Snow is in the forecast for tonight. I can hardly believe it to be true!! Oh well, I'm getting out of town for a vacation in New England. The Baker and the dalmatian will be here to shovel if necessary. I'm hoping they'll be enjoying seeing the grass greening, the trees leafing out and flowers popping their pretty heads out of the ground.
Have you heard that one can't just throw ingredients into a pot and make a good soup? That one must follow recipes if the outcome is to be successful? At some point after I stood before a soup pot for the first time and yesterday, I heard or read or was advised of this theory. Well, it isn't so! Some of our best soups have been put (thrown?) together with what is in the vegetable crisper. Even when I use a recipe for a soup, I rarely follow it completely.
The inspiration for roasted cauliflower soup came with having picked up a lovely smallish cauliflower at the market and having absolutely nothing for it to accompany for dinner. It was also an evening that required a light and fast meal. Corn muffins and a salad rounded out a perfectly respectful dinner supper before heading out to a meeting. The soup was made earlier in the day so cleanup was a snap!
Roasted Cauliflower Soup (Serves 4) 1 medium head of cauliflower (about 3 cups), separated into largish florets 1 medium onion, cut into four pieces 3 cloves of garlic 2 Tbsp olive oil 3 cups of chicken stock Salt and pepper to taste 1 cup of whole milk Preheat oven to 400 degrees 1. Toss the cauliflower, onion and garlic with the olive oil. Set the garlic aside. Roast the vegetables for ten minutes then add the garlic, roasting for another five minutes or just until all begins to turn a golden brown. Be careful not to burn! 2. Place all into a large soup pot, add the chicken stock and salt and pepper to taste. Cover and cook over medium low heat for about 30 minutes or until the vegetables are soft. 3. Using an immersion blender or food processor, blend until completely smooth. 4. Return to the pot and, over low heat, add milk to thin out and to taste. I usually add the whole cup. ENJOY!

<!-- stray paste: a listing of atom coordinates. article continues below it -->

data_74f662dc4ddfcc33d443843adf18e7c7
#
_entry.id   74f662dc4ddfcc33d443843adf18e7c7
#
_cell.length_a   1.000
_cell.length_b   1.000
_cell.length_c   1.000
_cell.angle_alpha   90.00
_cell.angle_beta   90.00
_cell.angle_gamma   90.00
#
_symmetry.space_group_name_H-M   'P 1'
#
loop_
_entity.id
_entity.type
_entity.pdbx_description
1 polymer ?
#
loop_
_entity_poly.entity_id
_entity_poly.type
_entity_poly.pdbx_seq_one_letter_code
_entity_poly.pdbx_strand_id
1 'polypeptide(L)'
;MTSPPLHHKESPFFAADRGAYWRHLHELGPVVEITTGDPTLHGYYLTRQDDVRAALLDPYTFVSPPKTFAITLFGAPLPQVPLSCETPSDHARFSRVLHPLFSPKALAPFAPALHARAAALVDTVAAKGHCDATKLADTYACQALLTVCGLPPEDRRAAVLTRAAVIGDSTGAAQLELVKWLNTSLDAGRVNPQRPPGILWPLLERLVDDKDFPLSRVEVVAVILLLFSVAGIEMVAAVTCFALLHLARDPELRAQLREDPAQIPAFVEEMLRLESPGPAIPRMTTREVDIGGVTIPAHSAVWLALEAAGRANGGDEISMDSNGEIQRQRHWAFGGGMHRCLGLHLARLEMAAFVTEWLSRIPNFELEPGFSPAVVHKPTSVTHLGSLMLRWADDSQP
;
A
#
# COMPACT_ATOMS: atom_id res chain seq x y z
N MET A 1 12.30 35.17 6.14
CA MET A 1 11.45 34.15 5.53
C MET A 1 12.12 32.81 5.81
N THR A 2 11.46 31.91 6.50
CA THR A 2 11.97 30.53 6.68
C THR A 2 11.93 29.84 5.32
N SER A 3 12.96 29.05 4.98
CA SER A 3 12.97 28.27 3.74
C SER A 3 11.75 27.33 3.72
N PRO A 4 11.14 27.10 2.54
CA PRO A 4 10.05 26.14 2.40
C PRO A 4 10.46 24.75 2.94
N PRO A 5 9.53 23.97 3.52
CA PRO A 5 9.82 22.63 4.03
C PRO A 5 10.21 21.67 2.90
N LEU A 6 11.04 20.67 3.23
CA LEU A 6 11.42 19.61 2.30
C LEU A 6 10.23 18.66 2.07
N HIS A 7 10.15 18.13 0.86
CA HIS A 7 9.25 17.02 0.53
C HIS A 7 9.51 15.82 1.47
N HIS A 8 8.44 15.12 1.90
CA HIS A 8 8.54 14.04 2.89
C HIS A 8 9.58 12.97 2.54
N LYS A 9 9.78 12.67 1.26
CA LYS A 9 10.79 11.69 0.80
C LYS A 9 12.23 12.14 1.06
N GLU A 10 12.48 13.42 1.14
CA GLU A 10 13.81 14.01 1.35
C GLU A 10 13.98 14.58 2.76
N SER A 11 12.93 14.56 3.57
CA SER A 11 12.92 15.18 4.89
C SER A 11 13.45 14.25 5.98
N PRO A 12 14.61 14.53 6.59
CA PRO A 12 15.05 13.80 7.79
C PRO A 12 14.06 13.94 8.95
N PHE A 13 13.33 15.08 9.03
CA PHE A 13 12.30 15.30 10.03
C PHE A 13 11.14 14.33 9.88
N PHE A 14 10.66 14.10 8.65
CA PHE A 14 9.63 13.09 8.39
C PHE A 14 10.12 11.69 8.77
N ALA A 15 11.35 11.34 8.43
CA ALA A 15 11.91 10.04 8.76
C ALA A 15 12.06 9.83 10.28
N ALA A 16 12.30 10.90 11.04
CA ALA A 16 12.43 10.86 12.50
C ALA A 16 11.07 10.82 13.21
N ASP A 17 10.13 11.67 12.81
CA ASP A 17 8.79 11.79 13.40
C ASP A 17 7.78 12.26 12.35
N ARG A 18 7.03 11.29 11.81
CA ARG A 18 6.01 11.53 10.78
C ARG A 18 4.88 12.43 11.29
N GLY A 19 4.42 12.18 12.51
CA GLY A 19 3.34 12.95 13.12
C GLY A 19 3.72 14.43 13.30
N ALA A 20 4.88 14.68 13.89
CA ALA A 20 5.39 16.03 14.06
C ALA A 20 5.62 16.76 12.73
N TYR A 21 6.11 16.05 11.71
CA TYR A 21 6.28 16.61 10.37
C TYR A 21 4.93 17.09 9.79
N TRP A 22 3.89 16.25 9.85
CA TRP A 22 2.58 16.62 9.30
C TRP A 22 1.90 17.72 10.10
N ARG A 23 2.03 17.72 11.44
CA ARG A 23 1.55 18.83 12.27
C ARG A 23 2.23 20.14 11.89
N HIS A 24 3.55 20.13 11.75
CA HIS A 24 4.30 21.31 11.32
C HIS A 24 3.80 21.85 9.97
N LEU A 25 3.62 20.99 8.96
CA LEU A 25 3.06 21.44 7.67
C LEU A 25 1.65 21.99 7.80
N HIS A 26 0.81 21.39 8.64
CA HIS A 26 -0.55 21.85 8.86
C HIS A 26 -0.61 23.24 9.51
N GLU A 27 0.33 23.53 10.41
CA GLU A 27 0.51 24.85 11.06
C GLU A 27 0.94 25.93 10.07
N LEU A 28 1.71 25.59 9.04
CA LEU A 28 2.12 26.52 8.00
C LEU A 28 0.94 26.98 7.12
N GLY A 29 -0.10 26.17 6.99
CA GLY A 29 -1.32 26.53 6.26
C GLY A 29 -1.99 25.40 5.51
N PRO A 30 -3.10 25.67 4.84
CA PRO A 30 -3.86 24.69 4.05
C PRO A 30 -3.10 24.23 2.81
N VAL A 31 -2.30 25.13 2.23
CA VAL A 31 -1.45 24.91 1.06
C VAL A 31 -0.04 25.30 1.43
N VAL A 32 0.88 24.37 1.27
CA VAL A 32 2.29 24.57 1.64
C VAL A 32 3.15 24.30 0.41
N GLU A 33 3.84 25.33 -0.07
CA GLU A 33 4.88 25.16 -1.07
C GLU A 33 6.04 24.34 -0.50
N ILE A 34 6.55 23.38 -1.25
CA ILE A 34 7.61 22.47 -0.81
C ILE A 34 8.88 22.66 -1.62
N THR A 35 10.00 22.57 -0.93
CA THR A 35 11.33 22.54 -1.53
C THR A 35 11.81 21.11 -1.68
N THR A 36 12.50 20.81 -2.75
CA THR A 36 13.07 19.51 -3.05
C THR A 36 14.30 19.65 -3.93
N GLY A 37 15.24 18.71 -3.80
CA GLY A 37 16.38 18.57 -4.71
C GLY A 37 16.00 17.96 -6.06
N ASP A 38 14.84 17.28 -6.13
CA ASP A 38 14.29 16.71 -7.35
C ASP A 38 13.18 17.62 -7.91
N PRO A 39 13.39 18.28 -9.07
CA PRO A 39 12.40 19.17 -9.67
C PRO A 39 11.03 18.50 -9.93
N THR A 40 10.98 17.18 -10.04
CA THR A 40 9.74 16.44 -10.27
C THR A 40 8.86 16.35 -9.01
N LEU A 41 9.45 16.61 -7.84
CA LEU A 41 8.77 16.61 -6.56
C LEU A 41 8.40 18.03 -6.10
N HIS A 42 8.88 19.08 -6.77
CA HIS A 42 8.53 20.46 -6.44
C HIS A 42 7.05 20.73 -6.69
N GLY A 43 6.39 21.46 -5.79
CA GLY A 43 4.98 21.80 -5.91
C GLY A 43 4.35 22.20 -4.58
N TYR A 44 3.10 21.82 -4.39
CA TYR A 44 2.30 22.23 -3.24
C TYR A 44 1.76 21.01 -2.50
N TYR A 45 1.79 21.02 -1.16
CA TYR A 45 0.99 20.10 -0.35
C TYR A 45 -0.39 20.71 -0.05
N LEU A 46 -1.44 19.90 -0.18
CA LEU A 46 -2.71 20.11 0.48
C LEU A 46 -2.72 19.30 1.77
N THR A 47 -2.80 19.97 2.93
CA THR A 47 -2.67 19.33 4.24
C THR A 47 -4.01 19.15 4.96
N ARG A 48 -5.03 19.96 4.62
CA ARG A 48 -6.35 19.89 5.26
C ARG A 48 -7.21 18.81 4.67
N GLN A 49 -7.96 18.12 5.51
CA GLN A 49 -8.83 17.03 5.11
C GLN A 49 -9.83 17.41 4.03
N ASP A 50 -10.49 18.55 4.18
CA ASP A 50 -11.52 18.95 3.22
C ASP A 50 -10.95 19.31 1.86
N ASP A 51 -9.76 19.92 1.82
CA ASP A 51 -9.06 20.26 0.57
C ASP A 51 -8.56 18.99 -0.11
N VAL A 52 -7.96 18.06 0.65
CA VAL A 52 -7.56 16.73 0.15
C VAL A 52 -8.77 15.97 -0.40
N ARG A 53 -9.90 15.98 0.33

We have had a number of fine weather days and I'm being cautiously optimistic that they'll continue. We spent some time in the yard over the weekend. Winter's snow and bitter cold left some damage. Lots of bushes have browned leaves that need selective pruning. Nothing that a few big pots of hardy pansies won't perk up until it is safe to put out the tender plants of summer. But, oh that sunshine!! I stood by the garden gate and turned my face to it and it felt good!! There were sounds of buzzing saws around the neighborhood. I even heard what sounded like a lawn mower but can't imagine what that was all about. The best part--neighbors strolling by and greetings exchanged. We're all pale survivors of a brutal winter! I was inspired to bring out the chicks, bunnies and colorful eggs and decorate for spring and Easter. For once, I didn't have to put away snow people. Just opening the blinds was enough of winter decorating---more than enough.
Today I'm sharing the recipe for a delicious strata that I made when my sister and family joined us for our first Thanksgiving in Charleston--at least thirty years ago. It is on a recipe card but I'm fairly certain it came from Southern Living. I was looking for something I could easily put on the table for brunch before the turkey went into the oven. This dish was perfect. Through the years, it has been my go-to brunch dish, especially for Easter. Add a bowl of fruit, assorted muffins and you can make twelve diners very happy. The photo is before it went into the oven. Things were a bit hectic when it came out and it was completely devoured before anyone thought of getting a finished photo!!
Ham, Cheese and Vegetable Strata 10 slices of day old white bread, crusts removed 12 ounces of baked ham, chopped fine (about 2 1/2 cups) 6 ounces sharp cheddar, grated (about 1 1/2 cups) 1 cup scallions, including part of the green top, thinly sliced 1 1/2 cups finely chopped red and green peppers 8 large eggs 3 cups milk 1 1/2 tsp dry mustard 1/2 tsp freshly ground pepper 1/2 tsp paprika Butter an oblong baking pan and arrange the bread in overlapping rows. Evenly sprinkle with the ham, cheese, peppers and scallions. Beat the eggs with the milk, dry mustard, pepper and paprika. Pour the mixture over the ingredients in the baking dish. Cover tightly and chill at least an hour to overnight. Heat oven to 350 degrees. Bake the dish 45 to 50 minutes until puffed up and golden. Test with a knife in the center that should come out clean. Remove from oven and let stand, uncovered 10-15 minutes before serving. ENJOY!